Asthma, hay fever put you at bigger risk of mental disorders
Asthma and hay fever, two of the three most common allergy diseases other than eczema, is more dangerous than previously thought. According to a new study, if you suffer from asthma or hay fever, you could be at a greater risk of mental disorders.health Updated: Apr 24, 2018 11:34 IST
Asthma and hay fever is very debilitating, and here is more bad news for patients. According to a new study, patients suffering these are also at an increased risk of psychiatric disorders. Both asthma and hay fever, along with eczema, are among the most common allergy diseases that effect people. A long-term inflammatory disease of the airways of the lungs, there is no cure for asthma and the symptoms can only be subdued by avoiding the triggers, such as allergens and irritants. In more extreme cases, patients need to inhale corticosteroids.
According to the new study, 11 % of patients with common allergic diseases developed a psychiatric disorder within a 15-year period, compared to only 6.7 % of those without - a 1.66-fold increased risk.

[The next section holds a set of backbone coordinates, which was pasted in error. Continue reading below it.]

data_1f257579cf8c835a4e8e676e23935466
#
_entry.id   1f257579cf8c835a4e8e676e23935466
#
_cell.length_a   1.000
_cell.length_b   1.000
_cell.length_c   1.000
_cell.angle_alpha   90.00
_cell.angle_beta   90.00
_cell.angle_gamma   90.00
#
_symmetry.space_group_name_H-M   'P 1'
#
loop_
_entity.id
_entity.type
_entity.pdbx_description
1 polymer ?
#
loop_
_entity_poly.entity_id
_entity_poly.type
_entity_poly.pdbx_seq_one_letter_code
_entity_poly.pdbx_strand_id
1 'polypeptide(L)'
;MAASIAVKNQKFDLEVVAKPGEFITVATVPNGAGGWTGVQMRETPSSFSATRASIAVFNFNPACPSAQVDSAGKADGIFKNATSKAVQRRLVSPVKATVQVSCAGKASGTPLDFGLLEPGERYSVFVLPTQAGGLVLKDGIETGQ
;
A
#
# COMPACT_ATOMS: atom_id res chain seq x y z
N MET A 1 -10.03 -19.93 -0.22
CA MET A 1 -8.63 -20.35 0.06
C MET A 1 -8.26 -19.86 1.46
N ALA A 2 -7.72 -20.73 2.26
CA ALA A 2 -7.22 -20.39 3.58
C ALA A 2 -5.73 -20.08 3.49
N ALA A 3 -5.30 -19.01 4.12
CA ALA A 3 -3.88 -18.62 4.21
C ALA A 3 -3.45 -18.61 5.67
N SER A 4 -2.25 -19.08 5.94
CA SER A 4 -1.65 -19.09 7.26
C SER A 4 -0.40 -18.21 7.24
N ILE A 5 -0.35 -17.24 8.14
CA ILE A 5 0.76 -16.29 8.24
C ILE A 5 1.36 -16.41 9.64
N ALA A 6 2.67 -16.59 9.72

“Asthma, allergic rhinitis (hay fever) and atopic dermatitis (eczema), are among some of the most common allergic diseases and are nicknamed the three ‘A’s,” said lead author Nian-Sheng Tzeng from the Tri-Service General Hospital in Taiwan.
While previous studies have linked allergies with certain psychiatric or emotional disorders, this is the first study to find a connection between common allergies and the overall risk of developing psychiatric disorders, the researchers said.
The new research suggests that inflammation is linked to psychiatric disorders, such as depression and anxiety disorders. As allergies also involve inflammation, it is possible that it may contribute to psychiatric disorders in the same patients. The psychological stress of a psychiatric disorder might also contribute to physical symptoms.
For the study, published in the journal Frontiers in Psychiatry, the researchers identified 46,647 people in the database with allergic diseases and 139,941 without. The data also revealed that people with atopic dermatitis had a lower risk of developing a psychiatric disorder, while those with asthma and allergic rhinitis had a higher risk.
The team discovered that using certain asthma medications was associated with a lower risk of psychiatric disorders in asthma patients.
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